Serial entrepreneur Paul English added, “Secrecy and shame are the (enemies) of healing. I think the main responsibility we have as business leaders when it comes to mental health—and really all health issues—is to let your team know…that you’ll be there for them when they’re struggling.”

English shared that when his team sees his own vulnerability, they can feel more comfortable sharing their own issues without the worry of mental health stigma. Confidence may get people to follow, but vulnerability engenders loyalty. Employees helping employees in the workplace needs to start with the leaders. When employees feel that management cares about them and their families, and issues come up outside the workplace, they can function better in all areas of life.

Invest in Best Company Practices for Employee Well-Being

Great Retention, The DiJulius Group

Businesses have to make investments to enable people to get the care that they need. There are numerous ways employers can and should invest; here are some examples of an integrated approach:

  • Creating a culture that prioritizes mental health and well-being for both employees and their family members
  • Assessing the effectiveness of employer-sponsored mental health resources on a regular basis and updating them as needed to maximize effectiveness
  • Offering resources around the ‘Four F’s’: Family, Fitness (physical & mental), Finance, & Faith
  • Addressing emotional distress and burnout, starting with workplace-specific mental health training for your leaders; offering mental health days to employees
  • Training leaders on how to recognize and offer programs and resources to employees who may be suffering
  • Customer service training for employees on recognizing the impact of stress and helping their family members with mental health interventions
  • Enforcing vacation time usage versus payouts
  • Best practices for a positive attitude
  • Providing resources to subject matter experts, Apps, YouTube videos, podcasts, and books for the following:
    • Avoiding “doom-scrolling” and other digital habits that can increase depression
    • Blackhole conversations
    • Goal setting
    • Personal time management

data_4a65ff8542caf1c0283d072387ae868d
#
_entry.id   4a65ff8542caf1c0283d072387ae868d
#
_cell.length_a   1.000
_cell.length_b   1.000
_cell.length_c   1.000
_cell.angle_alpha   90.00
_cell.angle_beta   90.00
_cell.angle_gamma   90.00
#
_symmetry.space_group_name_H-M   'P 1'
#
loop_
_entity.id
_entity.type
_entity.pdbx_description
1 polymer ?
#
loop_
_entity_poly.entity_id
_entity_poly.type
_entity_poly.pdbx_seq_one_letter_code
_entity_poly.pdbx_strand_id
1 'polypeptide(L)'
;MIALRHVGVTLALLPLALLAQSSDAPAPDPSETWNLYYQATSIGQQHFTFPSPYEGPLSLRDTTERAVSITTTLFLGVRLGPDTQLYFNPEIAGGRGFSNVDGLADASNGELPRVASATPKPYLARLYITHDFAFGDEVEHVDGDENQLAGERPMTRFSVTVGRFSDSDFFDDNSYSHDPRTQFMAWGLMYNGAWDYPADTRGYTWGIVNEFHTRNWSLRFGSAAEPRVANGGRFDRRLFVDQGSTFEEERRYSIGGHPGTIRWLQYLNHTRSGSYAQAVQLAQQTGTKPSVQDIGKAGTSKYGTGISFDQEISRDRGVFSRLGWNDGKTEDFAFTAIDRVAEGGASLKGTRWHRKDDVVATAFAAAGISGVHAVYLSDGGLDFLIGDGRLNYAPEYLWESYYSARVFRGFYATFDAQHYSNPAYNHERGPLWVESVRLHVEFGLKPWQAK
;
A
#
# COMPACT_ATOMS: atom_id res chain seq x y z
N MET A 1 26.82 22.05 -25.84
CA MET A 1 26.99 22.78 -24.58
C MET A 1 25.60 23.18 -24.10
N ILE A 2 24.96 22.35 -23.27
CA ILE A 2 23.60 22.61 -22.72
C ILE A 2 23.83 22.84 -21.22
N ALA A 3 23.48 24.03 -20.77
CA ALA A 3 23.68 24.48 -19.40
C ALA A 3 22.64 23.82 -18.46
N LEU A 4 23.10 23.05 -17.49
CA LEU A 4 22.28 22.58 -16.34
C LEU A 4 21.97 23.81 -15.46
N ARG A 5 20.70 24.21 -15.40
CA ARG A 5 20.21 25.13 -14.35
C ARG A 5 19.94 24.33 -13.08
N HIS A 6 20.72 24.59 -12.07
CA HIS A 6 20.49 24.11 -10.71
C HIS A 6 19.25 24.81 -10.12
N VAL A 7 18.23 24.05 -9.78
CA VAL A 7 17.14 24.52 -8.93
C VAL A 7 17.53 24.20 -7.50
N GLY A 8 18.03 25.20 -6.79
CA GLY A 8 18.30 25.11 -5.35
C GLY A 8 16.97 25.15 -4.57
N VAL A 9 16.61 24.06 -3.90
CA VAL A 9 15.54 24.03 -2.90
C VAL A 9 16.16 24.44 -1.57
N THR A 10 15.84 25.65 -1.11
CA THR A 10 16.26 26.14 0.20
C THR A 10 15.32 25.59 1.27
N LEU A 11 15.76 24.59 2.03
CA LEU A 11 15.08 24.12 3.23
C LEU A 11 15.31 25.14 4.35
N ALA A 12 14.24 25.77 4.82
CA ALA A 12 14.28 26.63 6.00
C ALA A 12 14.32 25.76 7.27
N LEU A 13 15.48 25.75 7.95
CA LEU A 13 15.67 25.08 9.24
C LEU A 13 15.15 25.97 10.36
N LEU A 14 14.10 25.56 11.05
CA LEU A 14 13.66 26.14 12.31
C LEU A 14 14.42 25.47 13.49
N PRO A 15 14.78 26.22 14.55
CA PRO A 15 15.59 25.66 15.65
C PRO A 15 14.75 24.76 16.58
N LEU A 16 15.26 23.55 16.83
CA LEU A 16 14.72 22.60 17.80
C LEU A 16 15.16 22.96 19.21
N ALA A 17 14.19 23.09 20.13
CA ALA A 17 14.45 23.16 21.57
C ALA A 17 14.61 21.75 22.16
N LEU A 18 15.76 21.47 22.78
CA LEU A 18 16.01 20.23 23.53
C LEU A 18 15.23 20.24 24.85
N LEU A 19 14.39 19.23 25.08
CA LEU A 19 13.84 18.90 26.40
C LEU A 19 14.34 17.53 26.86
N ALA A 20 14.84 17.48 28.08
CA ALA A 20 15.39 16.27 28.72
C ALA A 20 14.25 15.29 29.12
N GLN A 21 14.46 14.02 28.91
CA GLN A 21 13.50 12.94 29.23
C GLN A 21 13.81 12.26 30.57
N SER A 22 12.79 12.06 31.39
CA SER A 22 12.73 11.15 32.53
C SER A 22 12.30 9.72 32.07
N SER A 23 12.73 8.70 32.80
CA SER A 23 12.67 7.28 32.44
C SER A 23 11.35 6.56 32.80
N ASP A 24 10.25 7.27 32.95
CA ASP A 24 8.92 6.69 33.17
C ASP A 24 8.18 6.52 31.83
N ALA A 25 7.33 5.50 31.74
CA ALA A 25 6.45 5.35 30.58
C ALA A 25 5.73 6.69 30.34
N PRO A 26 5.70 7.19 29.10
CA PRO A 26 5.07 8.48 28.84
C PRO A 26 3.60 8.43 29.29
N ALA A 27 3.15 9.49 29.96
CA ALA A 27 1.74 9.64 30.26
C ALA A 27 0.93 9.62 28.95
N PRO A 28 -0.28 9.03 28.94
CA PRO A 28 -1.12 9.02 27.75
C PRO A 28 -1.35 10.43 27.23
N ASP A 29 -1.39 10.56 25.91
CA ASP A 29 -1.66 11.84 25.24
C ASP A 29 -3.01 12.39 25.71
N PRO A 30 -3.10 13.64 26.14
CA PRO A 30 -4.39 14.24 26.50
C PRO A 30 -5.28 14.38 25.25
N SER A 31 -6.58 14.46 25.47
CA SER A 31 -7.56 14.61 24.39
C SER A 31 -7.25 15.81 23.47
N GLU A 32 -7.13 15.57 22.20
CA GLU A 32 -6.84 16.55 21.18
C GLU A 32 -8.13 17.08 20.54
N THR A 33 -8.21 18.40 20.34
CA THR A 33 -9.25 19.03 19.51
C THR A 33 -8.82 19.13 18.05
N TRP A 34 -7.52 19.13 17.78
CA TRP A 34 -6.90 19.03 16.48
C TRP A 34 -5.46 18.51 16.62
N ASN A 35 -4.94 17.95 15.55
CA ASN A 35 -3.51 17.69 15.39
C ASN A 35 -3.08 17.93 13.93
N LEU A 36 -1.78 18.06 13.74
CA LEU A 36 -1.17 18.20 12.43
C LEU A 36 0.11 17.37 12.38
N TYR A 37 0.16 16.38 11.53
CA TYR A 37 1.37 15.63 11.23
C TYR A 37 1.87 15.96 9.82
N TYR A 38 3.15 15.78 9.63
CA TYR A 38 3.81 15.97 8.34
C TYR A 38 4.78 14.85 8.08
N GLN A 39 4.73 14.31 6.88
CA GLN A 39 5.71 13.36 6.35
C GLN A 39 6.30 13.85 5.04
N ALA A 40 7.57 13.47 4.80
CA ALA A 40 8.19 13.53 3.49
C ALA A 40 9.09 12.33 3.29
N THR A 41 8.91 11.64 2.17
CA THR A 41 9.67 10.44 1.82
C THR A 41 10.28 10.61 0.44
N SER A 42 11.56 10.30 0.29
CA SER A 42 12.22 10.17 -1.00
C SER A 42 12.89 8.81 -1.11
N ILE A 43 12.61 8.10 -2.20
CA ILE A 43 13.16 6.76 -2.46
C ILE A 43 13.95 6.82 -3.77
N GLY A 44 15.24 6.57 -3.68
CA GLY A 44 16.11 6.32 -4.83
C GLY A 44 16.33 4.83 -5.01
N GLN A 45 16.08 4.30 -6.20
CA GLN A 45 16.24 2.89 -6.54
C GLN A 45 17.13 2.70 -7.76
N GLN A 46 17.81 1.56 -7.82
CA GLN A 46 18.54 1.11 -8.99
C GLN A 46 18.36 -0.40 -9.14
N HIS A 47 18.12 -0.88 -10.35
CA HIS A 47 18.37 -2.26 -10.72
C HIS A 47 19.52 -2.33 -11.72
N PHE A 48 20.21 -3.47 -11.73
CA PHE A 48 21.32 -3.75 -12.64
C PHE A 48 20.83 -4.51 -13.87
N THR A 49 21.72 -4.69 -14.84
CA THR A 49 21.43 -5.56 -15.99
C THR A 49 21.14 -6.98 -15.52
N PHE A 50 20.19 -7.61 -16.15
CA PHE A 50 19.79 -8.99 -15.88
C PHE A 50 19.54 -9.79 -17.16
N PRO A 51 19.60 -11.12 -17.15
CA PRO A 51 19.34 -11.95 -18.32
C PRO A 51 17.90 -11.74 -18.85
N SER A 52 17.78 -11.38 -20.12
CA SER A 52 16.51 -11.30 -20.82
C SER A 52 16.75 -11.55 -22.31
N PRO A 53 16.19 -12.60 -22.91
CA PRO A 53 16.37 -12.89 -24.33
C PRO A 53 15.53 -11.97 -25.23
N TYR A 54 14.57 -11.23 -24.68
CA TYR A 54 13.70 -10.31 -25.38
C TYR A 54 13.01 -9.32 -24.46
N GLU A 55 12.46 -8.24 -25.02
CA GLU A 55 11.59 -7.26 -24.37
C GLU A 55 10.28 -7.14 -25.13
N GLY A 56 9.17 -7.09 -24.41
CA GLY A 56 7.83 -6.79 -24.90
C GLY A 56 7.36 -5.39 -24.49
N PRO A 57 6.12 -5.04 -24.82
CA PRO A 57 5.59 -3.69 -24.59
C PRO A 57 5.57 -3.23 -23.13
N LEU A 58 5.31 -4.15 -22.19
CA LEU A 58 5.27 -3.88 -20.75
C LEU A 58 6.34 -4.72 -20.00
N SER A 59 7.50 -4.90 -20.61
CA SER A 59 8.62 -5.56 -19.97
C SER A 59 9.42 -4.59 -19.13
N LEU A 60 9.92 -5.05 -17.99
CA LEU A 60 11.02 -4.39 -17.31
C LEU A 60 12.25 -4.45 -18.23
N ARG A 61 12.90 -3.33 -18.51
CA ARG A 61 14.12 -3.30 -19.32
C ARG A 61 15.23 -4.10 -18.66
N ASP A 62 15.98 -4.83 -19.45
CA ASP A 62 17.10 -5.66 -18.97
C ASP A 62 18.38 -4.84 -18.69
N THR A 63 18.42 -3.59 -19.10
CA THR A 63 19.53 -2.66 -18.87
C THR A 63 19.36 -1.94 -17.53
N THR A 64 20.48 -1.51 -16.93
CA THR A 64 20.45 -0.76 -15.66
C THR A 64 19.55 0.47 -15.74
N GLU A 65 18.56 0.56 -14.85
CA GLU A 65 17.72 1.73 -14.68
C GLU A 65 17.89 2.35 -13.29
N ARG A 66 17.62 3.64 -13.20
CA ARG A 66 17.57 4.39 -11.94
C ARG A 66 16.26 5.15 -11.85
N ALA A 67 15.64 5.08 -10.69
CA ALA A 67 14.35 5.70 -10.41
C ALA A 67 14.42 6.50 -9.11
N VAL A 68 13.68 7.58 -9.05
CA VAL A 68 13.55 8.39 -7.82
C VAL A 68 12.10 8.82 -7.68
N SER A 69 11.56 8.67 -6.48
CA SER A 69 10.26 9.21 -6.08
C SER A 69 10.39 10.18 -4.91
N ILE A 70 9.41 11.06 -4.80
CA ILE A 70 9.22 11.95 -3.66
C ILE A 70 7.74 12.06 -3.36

• Curing procrastination
    • Living a healthier lifestyle
    • How to purchase their first home
    • Financial planning and budgeting
    • Parenting
    • Building stronger relationships
    • Sleep and stress reduction
    • Yoga & meditation classes

I believe you will see larger organizations such as Fortune 500 companies start providing comprehensive, affordable and age-appropriate mental health care for all employees and their families–including no- or low-cost access to mental health services as well as implementing policies that help employees address mental health challenges, both at home and in the workplace, such as more paid family and sick leave.

*Related – How to Find Employees Who Fit Your Company’s Culture

A Key Criterion for Happier, Healthier Employees Who Stick Around

Supporting employee mental well-being is not only about being altruistic. Mental health investments are good for company culture and for productivity; by some estimates, for every one dollar invested in supporting mental health in the workplace, there is a four-dollar payback. That is a powerfully positive ROI! With improvements over time as we all fight to lead in the great employee retention of a talented workforce, mental well-being will be a leading tool for attracting and keeping employees. Especially younger employees. It is no longer a perk, but rather, a must-have and will be reflected in your company’s retention rates and employee morale. In addition, it would be a strong addition to your customer service vision statement

Whether you recognize it or not, every company in America is impacted by the mental health crisis. By taking targeted action to support mental health challenges, organizations will reap the benefits now and for decades to come. It will make you a mental health champion in your current company. Not only will it be a relationship builder, greatly increasing employee satisfaction and employee well-being, but it will also help create a stronger, healthier, more compassionate society…and maybe even a customer service revolution.

*Episode 82 of the CSRevolution PodcastWhat has a Better ROI: Advertising or CX Training?

Quote of the Week

I just love that feeling when you know someone’s going home with a smile.”

Bo DiJulius

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Great Retention, The DiJulius Group

About The Author

John DiJulius

John R. DiJulius is a best-selling author, consultant, keynote speaker and President of The DiJulius Group, the leading Customer experience consulting firm in the nation. He blogs on Customer experience trends and best practices.